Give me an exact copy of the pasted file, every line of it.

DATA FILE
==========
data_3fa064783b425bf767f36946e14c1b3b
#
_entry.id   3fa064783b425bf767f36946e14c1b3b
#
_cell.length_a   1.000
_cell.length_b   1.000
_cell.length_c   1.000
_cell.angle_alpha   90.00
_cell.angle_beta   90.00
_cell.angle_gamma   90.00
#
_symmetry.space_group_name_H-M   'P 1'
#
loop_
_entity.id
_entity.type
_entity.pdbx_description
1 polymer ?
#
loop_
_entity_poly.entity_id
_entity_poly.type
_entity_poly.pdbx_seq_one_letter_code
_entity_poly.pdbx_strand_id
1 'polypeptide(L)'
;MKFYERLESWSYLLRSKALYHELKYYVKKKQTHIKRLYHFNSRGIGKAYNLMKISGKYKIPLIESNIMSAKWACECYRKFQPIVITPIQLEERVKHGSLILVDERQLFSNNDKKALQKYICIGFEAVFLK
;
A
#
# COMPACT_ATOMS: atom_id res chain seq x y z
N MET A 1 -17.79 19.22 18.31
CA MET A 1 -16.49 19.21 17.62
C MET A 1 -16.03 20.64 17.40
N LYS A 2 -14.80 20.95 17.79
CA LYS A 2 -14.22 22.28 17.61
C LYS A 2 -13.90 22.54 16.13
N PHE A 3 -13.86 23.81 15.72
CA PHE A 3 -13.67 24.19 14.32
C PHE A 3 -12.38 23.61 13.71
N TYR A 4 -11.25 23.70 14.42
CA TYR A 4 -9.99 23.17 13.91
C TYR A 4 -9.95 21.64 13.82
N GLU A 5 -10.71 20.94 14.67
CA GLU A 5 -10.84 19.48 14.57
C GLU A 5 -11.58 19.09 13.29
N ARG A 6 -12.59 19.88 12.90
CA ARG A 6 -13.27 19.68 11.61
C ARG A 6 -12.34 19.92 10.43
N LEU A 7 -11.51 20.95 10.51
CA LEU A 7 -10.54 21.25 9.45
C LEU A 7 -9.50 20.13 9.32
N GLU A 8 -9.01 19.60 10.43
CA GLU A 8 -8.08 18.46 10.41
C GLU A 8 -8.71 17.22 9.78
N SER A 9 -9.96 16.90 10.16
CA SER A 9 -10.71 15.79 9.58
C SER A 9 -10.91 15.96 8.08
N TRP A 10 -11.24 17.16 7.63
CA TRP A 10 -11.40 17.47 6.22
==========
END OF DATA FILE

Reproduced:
data_3fa064783b425bf767f36946e14c1b3b
#
_entry.id   3fa064783b425bf767f36946e14c1b3b
#
_cell.length_a   1.000
_cell.length_b   1.000
_cell.length_c   1.000
_cell.angle_alpha   90.00
_cell.angle_beta   90.00
_cell.angle_gamma   90.00
#
_symmetry.space_group_name_H-M   'P 1'
#
loop_
_entity.id
_entity.type
_entity.pdbx_description
1 polymer ?
#
loop_
_entity_poly.entity_id
_entity_poly.type
_entity_poly.pdbx_seq_one_letter_code
_entity_poly.pdbx_strand_id
1 'polypeptide(L)'
;MKFYERLESWSYLLRSKALYHELKYYVKKKQTHIKRLYHFNSRGIGKAYNLMKISGKYKIPLIESNIMSAKWACECYRKFQPIVITPIQLEERVKHGSLILVDERQLFSNNDKKALQKYICIGFEAVFLK
;
A
#
# COMPACT_ATOMS: atom_id res chain seq x y z
N MET A 1 -17.79 19.22 18.31
CA MET A 1 -16.49 19.21 17.62
C MET A 1 -16.03 20.64 17.40
N LYS A 2 -14.80 20.95 17.79
CA LYS A 2 -14.22 22.28 17.61
C LYS A 2 -13.90 22.54 16.13
N PHE A 3 -13.86 23.81 15.72
CA PHE A 3 -13.67 24.19 14.32
C PHE A 3 -12.38 23.61 13.71
N TYR A 4 -11.25 23.70 14.42
CA TYR A 4 -9.99 23.17 13.91
C TYR A 4 -9.95 21.64 13.82
N GLU A 5 -10.71 20.94 14.67
CA GLU A 5 -10.84 19.48 14.57
C GLU A 5 -11.58 19.09 13.29
N ARG A 6 -12.59 19.88 12.90
CA ARG A 6 -13.27 19.68 11.61
C ARG A 6 -12.34 19.92 10.43
N LEU A 7 -11.51 20.95 10.51
CA LEU A 7 -10.54 21.25 9.45
C LEU A 7 -9.50 20.13 9.32
N GLU A 8 -9.01 19.60 10.43
CA GLU A 8 -8.08 18.46 10.41
C GLU A 8 -8.71 17.22 9.78
N SER A 9 -9.96 16.90 10.16
CA SER A 9 -10.71 15.79 9.58
C SER A 9 -10.91 15.96 8.08
N TRP A 10 -11.24 17.16 7.63
CA TRP A 10 -11.40 17.47 6.22